President Obama is "deeply concerned" about the growing number of deadly attacks on U.S. forces by Afghan security forces, and plans to contact the Afghan president to discuss taking tougher actions, he said Monday.
The International Committee of the Red Cross is trying to negotiate a cease-fire between Syrian authorities and the opposition so the humanitarian agency can deliver food and medical supplies to the besieged city of Homs and other locations, a spokesman said Monday.
The United States is not interested in providing weapons to opposition forces in Syria until it has a better picture of what those forces are, the top U.S. military officer said in an interview aired Sunday.
The United States believes talk of military strikes against Iran's nuclear program is "premature" and has advised Israel that an attack would be counterproductive, the chairman of the Joint Chiefs of Staff says.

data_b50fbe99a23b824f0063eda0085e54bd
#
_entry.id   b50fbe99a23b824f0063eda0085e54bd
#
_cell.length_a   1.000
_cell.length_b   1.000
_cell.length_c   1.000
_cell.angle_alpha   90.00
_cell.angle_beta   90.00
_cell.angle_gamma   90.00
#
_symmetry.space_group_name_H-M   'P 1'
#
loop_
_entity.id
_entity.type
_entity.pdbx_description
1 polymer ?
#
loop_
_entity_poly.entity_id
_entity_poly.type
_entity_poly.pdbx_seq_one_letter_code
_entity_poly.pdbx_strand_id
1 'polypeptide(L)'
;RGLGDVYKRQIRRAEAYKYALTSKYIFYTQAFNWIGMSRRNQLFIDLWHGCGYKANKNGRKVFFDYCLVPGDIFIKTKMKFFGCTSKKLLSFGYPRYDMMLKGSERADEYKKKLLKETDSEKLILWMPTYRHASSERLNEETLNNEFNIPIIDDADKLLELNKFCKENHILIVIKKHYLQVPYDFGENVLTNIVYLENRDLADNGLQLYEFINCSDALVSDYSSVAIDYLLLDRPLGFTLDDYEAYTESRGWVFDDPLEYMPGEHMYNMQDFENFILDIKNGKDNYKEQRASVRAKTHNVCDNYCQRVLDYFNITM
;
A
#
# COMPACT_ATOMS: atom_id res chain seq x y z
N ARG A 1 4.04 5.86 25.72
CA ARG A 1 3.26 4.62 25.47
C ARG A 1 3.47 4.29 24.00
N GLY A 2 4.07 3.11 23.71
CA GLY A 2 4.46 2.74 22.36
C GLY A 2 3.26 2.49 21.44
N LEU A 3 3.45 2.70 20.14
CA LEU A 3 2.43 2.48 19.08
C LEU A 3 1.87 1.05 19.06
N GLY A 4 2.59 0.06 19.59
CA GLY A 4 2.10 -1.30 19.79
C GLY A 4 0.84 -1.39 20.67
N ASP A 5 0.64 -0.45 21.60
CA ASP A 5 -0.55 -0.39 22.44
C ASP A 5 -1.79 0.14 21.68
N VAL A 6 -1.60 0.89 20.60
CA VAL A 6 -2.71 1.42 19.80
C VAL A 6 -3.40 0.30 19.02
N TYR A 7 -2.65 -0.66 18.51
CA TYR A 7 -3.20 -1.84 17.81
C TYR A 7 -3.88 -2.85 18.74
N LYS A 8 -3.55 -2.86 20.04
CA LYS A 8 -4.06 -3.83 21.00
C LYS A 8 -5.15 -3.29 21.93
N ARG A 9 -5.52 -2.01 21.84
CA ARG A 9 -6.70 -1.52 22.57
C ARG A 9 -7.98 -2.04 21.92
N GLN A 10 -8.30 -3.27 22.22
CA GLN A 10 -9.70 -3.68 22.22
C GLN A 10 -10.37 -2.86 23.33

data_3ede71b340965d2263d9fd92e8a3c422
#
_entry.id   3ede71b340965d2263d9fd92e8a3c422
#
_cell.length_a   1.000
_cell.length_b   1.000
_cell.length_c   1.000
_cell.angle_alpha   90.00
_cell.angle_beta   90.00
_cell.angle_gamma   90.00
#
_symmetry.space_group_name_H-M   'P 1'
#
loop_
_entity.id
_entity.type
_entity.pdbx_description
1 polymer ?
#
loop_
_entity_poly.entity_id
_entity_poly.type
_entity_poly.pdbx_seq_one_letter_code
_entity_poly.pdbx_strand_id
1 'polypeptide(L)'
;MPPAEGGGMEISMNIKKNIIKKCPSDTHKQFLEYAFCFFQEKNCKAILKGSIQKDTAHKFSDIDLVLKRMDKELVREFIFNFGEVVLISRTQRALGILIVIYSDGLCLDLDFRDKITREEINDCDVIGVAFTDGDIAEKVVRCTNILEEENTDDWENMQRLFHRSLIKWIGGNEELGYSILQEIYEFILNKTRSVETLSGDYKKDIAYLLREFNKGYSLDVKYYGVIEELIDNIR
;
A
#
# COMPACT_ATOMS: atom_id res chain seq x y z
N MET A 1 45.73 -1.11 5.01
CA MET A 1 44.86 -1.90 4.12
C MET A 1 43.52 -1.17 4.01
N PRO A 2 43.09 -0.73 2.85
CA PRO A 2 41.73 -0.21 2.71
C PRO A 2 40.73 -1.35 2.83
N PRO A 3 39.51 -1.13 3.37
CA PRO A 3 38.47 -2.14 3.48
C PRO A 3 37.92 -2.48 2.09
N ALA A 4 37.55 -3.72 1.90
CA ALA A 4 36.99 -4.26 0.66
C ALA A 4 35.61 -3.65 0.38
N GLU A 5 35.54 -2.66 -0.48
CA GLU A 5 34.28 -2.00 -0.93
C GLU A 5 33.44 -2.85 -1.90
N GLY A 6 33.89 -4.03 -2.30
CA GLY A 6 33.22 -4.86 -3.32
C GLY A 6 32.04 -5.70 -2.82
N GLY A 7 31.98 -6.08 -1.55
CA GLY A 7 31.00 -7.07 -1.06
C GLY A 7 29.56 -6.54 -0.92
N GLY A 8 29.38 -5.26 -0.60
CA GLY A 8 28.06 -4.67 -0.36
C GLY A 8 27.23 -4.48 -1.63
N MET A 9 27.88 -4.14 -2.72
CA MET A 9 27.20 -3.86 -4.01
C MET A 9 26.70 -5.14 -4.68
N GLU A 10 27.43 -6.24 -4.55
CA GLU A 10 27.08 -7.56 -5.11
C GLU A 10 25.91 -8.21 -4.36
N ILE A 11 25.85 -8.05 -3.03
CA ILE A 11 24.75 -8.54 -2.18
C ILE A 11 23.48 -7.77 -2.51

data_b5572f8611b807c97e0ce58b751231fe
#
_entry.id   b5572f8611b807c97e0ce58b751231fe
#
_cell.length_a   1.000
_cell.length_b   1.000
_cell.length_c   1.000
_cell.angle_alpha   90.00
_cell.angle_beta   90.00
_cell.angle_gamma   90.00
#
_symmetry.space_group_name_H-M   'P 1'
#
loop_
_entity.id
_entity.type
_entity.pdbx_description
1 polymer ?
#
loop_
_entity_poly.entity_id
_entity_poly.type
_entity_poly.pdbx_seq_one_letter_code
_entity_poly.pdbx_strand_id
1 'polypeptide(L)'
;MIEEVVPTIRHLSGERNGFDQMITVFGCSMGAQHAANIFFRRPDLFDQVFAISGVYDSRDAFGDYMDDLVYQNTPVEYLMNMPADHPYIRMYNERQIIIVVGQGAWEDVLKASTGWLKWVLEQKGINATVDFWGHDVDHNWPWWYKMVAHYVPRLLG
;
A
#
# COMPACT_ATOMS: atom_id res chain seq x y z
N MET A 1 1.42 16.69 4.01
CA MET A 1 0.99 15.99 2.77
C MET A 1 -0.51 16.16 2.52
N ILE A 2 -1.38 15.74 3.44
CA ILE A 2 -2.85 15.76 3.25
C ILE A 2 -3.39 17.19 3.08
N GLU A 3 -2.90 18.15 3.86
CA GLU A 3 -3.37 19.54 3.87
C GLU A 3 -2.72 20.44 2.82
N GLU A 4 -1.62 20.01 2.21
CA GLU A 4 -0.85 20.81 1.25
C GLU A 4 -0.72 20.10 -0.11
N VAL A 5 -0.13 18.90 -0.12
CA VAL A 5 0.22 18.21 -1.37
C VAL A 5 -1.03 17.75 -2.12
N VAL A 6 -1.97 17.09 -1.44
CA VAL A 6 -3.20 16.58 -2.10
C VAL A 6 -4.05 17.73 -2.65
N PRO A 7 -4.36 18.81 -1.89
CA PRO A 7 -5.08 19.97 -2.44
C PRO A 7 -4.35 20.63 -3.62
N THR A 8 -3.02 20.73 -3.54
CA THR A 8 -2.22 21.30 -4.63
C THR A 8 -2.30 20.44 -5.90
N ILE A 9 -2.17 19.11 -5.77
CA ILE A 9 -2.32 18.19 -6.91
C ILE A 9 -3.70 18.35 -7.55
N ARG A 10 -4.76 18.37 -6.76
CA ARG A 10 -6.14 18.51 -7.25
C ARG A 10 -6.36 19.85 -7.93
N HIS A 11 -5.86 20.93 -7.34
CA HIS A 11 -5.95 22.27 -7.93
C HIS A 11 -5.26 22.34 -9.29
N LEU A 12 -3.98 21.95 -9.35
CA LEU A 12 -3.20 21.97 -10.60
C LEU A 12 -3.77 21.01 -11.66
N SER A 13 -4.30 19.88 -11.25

America's top military official began a series of high-profile meetings with Israeli leaders Friday amid growing international concerns that the Israeli government could act on its own to thwart Iran's nuclear program.
The defense budget is going down. Thursday, President Obama personally announced a new strategy to align with the new limits created by the Budget Control Act of last fall. The announcement was light on the budget details to emphasize "strategy." But strategy documents come and go -- it's in budgets that we'll see actual change.
Defense Secretary Leon Panetta promised further investigation Thursday into how the Air Force mortuary mishandled bodies of military personnel killed in Iraq and Afghanistan, but he seemed uncertain about when the families had been informed of problems and what the consequences should be for the people responsible.
The Senate Armed Services Committee could be forgiven had Tuesday's confirmation hearing for Gen. Martin Dempsey gone very quickly. Dempsey is President Obama's nominee to be the next chairman of the Joint Chiefs of Staff, but he just went through a confirmation hearing four and a half months ago when he was nominated to be the Army chief of staff.
Lt. Gen. Martin Dempsey, the acting commander of U.S. Central Command, spent Wednesday in Beirut, Lebanon, to discuss the security crisis with officials there and assure them that U.S. military aid will continue, a U.S. military official said.